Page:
tra la la
tweet, tweet, tweet
hum, hum, hum
cheep! cheep! cheep!
from: Hooray For Birds
written and illustrated by Lucy Cousins
Candlewick Press, 2017
Here’s my next installment for National Poetry Month. This poem may sound like a flight of fancy, but it came from remembering that answerless question “if you could be any animal you want, what would you be”?
On a Wing and a Prayer
If I were a bird, I would not be an eagle
all beak and talons
snatching a mouse or a weasel.
If I were a bird, I would not be a crow
all black and murderous
waiting in branches above and below.
I would not be a swan, either
all graceful necked and gliding
around and around going yon and hither.
I might be wren or a junco
Or an Indigo Bunting
warbling wonder in backyard bushes
because I like the sounds of their names.
While I try to physically distance myself from all the bad and scary news out there and continue to hunker down and stay safe, I find myself sitting in front of my laptop for sometimes longish stretches. Since I have a wonderful view of the bird feeder, I’ve kept track of my feathered visitors.
Sparrows, too many to count! one kind with a white band around its neck and one more mottled
Tuffted titmouses (mice?)
Black Capped Chickadees (who might be considering the bird house, the same one the wrens rejected last year)
a pair of cardinals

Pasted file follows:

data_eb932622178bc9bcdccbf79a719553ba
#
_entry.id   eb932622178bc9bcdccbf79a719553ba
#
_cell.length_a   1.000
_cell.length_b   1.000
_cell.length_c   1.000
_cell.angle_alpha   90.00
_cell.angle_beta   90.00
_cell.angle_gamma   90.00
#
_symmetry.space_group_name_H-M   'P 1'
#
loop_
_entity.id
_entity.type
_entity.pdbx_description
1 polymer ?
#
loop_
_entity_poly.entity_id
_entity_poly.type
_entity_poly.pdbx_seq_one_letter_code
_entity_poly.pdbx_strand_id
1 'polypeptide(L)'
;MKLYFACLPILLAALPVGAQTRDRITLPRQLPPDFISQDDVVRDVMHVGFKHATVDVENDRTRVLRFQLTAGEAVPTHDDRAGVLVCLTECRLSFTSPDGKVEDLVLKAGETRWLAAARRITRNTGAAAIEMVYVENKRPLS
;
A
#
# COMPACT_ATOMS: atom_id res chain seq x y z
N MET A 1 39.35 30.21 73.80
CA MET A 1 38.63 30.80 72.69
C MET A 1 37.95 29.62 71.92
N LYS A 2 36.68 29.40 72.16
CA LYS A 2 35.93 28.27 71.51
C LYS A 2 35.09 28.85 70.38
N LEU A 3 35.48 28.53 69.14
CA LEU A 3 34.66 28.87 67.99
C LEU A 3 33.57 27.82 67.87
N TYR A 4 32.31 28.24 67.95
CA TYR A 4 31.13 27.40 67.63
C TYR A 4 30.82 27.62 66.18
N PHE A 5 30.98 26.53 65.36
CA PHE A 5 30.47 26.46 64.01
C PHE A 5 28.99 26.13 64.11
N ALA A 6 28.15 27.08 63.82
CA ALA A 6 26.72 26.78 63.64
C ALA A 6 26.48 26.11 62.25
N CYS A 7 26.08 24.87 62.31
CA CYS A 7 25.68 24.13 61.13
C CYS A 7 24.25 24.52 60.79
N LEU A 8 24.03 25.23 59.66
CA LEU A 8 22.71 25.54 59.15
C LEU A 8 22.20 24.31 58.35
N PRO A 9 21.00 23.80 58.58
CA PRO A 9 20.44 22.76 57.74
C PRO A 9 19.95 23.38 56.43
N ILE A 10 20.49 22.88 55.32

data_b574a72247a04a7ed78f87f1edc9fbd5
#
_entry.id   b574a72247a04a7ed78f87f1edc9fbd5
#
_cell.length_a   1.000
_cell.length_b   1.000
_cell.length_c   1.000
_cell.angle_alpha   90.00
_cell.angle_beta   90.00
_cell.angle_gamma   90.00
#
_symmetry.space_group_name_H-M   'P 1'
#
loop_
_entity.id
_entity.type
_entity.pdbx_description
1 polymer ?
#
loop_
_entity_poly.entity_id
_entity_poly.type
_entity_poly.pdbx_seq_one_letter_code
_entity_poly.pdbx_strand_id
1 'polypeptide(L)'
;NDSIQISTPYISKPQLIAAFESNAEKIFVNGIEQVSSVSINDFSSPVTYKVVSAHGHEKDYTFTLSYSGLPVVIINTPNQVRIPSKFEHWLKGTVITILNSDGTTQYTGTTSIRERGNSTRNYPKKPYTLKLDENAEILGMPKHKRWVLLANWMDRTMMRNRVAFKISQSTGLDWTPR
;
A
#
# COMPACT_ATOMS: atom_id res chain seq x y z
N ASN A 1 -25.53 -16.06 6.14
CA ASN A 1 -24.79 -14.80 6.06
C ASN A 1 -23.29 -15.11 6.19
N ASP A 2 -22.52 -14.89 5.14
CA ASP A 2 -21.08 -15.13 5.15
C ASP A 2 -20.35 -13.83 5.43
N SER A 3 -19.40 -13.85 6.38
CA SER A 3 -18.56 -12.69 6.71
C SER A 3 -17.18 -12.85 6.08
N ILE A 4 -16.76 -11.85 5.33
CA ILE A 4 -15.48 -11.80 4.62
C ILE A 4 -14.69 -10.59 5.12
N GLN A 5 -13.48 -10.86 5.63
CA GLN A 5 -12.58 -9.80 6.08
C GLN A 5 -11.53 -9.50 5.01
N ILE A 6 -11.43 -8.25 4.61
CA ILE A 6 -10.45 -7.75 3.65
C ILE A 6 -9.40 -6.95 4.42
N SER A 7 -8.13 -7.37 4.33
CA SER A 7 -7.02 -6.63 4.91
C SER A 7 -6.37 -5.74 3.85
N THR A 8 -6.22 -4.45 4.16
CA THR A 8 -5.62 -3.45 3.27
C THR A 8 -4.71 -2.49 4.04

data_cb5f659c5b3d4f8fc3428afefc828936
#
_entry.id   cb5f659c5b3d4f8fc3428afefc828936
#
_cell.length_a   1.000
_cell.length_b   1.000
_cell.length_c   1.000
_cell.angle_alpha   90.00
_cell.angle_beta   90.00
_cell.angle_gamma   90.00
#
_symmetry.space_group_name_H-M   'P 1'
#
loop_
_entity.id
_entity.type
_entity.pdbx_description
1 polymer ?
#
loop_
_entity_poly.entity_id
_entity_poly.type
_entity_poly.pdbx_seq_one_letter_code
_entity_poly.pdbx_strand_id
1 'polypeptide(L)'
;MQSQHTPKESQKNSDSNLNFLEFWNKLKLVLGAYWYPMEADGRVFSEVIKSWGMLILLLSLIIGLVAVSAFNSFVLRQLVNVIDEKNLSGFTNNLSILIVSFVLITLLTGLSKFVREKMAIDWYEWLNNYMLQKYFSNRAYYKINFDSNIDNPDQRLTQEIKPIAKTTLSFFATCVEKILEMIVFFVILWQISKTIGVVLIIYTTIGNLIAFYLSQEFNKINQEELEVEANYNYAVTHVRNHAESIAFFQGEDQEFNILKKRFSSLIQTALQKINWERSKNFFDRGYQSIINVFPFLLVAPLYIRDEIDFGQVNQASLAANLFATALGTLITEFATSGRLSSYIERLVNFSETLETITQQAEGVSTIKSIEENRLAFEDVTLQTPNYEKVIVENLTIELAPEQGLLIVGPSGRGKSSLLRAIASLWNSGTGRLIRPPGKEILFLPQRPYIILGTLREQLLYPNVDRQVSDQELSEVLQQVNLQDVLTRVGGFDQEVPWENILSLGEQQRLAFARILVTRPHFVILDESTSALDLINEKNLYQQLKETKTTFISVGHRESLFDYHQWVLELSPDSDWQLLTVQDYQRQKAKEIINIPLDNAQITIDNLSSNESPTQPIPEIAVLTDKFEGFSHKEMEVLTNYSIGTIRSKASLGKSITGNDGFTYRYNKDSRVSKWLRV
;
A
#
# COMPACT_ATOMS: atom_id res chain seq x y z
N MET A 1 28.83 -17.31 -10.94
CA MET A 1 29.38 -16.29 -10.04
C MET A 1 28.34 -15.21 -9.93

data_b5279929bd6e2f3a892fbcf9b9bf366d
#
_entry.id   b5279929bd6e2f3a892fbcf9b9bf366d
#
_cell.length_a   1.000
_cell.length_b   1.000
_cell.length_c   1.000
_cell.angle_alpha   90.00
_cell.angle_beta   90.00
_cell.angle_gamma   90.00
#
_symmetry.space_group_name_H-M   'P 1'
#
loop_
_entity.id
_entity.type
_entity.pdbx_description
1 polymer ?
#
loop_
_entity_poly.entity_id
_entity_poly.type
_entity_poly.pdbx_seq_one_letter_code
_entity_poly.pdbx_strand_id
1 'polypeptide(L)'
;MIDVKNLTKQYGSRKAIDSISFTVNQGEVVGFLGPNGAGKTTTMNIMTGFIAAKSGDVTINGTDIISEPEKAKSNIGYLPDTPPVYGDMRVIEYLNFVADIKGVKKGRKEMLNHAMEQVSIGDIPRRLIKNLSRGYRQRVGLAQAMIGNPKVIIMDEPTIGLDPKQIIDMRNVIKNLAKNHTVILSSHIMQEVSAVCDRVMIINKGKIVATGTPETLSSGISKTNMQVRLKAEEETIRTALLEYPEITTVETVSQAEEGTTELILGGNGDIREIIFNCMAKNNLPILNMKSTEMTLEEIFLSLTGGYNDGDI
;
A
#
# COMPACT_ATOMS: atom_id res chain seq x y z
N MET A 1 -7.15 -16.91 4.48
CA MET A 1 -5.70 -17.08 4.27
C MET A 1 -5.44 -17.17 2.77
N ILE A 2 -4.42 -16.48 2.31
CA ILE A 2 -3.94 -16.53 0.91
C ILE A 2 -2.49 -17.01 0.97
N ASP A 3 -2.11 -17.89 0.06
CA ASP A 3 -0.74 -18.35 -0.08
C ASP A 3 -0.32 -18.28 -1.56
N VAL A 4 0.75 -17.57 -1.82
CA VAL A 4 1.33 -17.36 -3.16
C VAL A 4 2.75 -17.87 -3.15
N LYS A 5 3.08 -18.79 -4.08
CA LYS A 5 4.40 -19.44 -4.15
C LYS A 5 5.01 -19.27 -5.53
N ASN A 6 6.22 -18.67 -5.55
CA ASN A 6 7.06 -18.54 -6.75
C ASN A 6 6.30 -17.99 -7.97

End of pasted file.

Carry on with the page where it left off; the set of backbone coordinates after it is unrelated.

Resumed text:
a smallish woodpecker, I don’t know what kind
a pair of bluebirds (They were in the backyard. I get up and move around, sometimes!)
finches (red and yellow)
A hawk sometimes watches from a perch on one of the trees in the side yard.
squawky crows, too (of course, not on the feeder)
robins, naturally (also not on the feeder, pecking for worms, though)
Try this for wonderful information about birds: https://www.audubon.org/joy-of-birds
And this one to listen: https://www.allaboutbirds.org/news/how-to-learn-bird-songs-and-calls/ Tap the “Bird ID” tab at the top to find the bird you’re looking at and listen, too.
Lots of squirrels try to climb aboard the feeder, but mostly they stay on the ground and clean up the seeds the birds drop. Chipmunks travel up and down the downspout. They come out and fill their cheeks almost to bursting then scamper off to do damage in my garden. I’ve seen the holes they dug around the parsley just now trying to come back in full force.
My garden, such as it is, needs attention. I also keep promising my houseplants an outdoor vacation. Maybe next week.
-—stay curious! (and dare to imagine)